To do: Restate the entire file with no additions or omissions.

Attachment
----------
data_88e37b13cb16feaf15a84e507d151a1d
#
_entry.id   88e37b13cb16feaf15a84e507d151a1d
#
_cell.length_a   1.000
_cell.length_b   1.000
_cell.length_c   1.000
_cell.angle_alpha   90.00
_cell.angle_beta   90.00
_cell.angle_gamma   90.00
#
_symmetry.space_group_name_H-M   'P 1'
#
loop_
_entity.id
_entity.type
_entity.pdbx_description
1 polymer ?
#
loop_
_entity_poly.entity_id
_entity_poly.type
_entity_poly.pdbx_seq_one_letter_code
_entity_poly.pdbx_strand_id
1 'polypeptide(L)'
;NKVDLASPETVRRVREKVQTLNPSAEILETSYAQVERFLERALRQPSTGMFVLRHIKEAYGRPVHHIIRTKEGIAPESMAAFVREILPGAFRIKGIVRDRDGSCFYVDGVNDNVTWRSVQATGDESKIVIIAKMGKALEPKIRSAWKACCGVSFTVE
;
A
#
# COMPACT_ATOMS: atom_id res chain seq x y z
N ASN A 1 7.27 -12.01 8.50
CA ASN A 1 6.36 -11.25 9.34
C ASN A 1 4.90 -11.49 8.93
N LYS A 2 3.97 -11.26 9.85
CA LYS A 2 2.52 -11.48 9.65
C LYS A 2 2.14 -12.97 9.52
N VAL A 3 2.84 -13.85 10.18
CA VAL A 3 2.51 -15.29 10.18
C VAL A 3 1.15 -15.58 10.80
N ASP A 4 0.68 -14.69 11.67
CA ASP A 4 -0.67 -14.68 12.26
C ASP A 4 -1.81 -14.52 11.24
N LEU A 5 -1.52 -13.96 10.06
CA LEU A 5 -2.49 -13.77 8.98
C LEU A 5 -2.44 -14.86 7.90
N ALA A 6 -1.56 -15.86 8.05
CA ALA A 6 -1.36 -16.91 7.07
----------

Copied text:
data_88e37b13cb16feaf15a84e507d151a1d
#
_entry.id   88e37b13cb16feaf15a84e507d151a1d
#
_cell.length_a   1.000
_cell.length_b   1.000
_cell.length_c   1.000
_cell.angle_alpha   90.00
_cell.angle_beta   90.00
_cell.angle_gamma   90.00
#
_symmetry.space_group_name_H-M   'P 1'
#
loop_
_entity.id
_entity.type
_entity.pdbx_description
1 polymer ?
#
loop_
_entity_poly.entity_id
_entity_poly.type
_entity_poly.pdbx_seq_one_letter_code
_entity_poly.pdbx_strand_id
1 'polypeptide(L)'
;NKVDLASPETVRRVREKVQTLNPSAEILETSYAQVERFLERALRQPSTGMFVLRHIKEAYGRPVHHIIRTKEGIAPESMAAFVREILPGAFRIKGIVRDRDGSCFYVDGVNDNVTWRSVQATGDESKIVIIAKMGKALEPKIRSAWKACCGVSFTVE
;
A
#
# COMPACT_ATOMS: atom_id res chain seq x y z
N ASN A 1 7.27 -12.01 8.50
CA ASN A 1 6.36 -11.25 9.34
C ASN A 1 4.90 -11.49 8.93
N LYS A 2 3.97 -11.26 9.85
CA LYS A 2 2.52 -11.48 9.65
C LYS A 2 2.14 -12.97 9.52
N VAL A 3 2.84 -13.85 10.18
CA VAL A 3 2.51 -15.29 10.18
C VAL A 3 1.15 -15.58 10.80
N ASP A 4 0.68 -14.69 11.67
CA ASP A 4 -0.67 -14.68 12.26
C ASP A 4 -1.81 -14.52 11.24
N LEU A 5 -1.52 -13.96 10.06
CA LEU A 5 -2.49 -13.77 8.98
C LEU A 5 -2.44 -14.86 7.90
N ALA A 6 -1.56 -15.86 8.05
CA ALA A 6 -1.36 -16.91 7.07